Gene:  So much of discussions about apocalyptic and son of man issues centers on why we don't think that way any more.  Well, sure.  A lot of us would find 1 Enoch quaint, though fewer church goers would find related themes in the canon also quaint.  We often don't ask ourselves what was the underlying meaning of apocalyptic style.

I have been reading Michael Mann, The Sources of Social Power, and a line about apocalyptic thinking in midieval Europe jumped out at me.  Mann was talking about what was different in Europe compared to other societies at that time, and he talked about the great leveling effect of apocalyptic thinking.  While in one sense the church supported the stratification of society, there always was an egalitarian pull in the other direction.  And he associated it with apocalyptic, and the leveling language of coming judgement and everyone ultimately paying their dues.  And it made a difference in how the society functioned ecomonically.

1 Enoch certainly functioned this way, though the emphasis on the righteous gets more than a little overbearing there.  It surely was about power and how society functioned. To me, when we get past the science and worldview agruments, Mark seems egailtarian without becoming overbearing on the righteousness scale in his use of apocalyptic.  It is not different from endless arguing about the virgin birth, but never getting around to thinking what the story might mean.

Peter
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6 years ago  ::  Jan 29, 2009 - 9:57AM #3
PeterKane
Posts: 63
Gene:  So much of discussions about apocalyptic and son of man issues centers on why we don't think that way any more.  Well, sure.  A lot of us would find 1 Enoch quaint, though fewer church goers would find related themes in the canon also quaint.  We often don't ask ourselves what was the underlying meaning of apocalyptic style.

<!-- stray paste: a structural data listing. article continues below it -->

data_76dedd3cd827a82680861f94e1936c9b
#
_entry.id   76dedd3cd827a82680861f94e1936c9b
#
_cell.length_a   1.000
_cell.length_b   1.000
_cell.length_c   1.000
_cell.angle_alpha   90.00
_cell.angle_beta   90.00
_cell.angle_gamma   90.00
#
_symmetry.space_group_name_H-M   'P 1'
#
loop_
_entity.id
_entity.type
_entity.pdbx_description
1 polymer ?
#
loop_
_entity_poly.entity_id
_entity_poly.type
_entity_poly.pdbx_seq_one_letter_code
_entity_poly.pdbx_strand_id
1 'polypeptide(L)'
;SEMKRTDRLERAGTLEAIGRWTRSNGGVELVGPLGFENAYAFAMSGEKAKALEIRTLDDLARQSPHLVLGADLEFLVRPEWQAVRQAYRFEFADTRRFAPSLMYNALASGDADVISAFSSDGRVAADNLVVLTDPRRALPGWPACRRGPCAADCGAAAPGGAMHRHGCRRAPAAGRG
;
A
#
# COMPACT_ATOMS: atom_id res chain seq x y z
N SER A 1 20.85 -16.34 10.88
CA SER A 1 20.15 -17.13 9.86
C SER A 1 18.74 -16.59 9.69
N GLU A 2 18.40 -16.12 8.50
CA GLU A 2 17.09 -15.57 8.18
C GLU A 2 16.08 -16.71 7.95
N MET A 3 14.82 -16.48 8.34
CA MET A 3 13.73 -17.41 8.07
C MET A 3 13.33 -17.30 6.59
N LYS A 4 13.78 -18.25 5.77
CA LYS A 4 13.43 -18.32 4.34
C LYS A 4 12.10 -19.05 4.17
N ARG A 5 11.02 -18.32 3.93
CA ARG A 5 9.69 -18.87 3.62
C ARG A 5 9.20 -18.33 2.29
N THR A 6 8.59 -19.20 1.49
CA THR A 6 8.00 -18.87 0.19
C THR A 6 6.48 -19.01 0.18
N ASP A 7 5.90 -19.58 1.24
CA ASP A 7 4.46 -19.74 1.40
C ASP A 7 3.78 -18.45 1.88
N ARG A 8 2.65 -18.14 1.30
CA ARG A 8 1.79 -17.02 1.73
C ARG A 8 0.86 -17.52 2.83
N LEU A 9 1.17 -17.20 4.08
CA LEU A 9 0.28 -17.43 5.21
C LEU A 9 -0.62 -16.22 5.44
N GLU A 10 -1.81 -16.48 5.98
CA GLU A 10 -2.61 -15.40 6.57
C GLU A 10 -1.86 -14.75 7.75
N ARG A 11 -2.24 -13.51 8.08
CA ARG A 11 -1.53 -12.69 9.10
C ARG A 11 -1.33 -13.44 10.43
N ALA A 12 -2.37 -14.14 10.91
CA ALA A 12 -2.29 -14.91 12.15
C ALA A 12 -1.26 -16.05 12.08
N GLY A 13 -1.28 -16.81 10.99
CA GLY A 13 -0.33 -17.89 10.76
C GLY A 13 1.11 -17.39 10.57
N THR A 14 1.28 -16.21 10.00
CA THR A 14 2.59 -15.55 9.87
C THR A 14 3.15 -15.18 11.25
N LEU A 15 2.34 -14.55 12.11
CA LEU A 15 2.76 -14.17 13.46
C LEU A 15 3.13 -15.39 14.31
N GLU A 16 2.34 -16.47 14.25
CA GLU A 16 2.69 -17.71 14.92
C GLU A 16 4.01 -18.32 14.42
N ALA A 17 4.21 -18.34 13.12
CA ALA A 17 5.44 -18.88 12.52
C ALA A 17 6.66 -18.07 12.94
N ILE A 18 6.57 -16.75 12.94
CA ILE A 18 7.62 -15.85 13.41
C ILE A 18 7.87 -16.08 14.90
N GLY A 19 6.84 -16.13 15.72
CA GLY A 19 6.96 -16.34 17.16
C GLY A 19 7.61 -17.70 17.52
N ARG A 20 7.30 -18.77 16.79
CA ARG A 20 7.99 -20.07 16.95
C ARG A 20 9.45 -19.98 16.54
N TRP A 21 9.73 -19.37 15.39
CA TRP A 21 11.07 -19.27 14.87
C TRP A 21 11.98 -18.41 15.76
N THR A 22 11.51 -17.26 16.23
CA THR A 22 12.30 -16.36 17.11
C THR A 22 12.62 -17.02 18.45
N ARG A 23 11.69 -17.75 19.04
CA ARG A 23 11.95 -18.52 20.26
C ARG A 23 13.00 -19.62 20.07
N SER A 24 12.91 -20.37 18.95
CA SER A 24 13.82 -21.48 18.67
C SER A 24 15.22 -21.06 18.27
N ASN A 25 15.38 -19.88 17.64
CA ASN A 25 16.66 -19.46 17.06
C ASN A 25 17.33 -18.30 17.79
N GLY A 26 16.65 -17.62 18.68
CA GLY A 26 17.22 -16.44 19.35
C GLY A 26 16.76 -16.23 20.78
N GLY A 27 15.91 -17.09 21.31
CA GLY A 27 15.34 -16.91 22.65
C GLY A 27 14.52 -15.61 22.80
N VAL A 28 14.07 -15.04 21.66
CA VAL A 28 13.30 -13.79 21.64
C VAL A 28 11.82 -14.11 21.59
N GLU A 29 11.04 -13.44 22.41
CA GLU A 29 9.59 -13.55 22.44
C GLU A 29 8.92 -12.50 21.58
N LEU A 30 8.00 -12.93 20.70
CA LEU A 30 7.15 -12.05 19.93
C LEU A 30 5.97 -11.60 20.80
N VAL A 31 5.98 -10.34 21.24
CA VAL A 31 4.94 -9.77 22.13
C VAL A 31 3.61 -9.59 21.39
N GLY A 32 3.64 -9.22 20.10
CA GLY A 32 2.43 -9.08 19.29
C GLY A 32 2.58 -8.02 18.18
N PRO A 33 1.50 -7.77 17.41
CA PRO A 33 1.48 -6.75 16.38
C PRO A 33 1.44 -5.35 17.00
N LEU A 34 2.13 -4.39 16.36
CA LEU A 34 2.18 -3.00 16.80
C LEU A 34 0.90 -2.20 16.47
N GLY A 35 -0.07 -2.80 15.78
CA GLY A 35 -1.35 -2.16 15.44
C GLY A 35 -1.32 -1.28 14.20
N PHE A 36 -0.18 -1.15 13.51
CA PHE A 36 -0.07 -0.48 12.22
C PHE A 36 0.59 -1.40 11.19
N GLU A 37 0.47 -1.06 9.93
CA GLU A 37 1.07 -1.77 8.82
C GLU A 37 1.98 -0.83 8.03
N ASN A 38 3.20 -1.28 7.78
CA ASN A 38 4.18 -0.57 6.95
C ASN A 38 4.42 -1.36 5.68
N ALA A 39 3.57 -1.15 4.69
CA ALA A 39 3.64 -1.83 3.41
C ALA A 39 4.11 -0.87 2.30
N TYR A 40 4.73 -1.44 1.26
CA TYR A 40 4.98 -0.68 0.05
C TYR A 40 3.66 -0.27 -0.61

I have been reading Michael Mann, The Sources of Social Power, and a line about apocalyptic thinking in midieval Europe jumped out at me.  Mann was talking about what was different in Europe compared to other societies at that time, and he talked about the great leveling effect of apocalyptic thinking.  While in one sense the church supported the stratification of society, there always was an egalitarian pull in the other direction.  And he associated it with apocalyptic, and the leveling language of coming judgement and everyone ultimately paying their dues.  And it made a difference in how the society functioned ecomonically.

1 Enoch certainly functioned this way, though the emphasis on the righteous gets more than a little overbearing there.  It surely was about power and how society functioned. To me, when we get past the science and worldview agruments, Mark seems egailtarian without becoming overbearing on the righteousness scale in his use of apocalyptic.  It is not different from endless arguing about the virgin birth, but never getting around to thinking what the story might mean.

Peter
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6 years ago  ::  Jan 29, 2009 - 10:19PM #4
GeneStecher
Posts: 556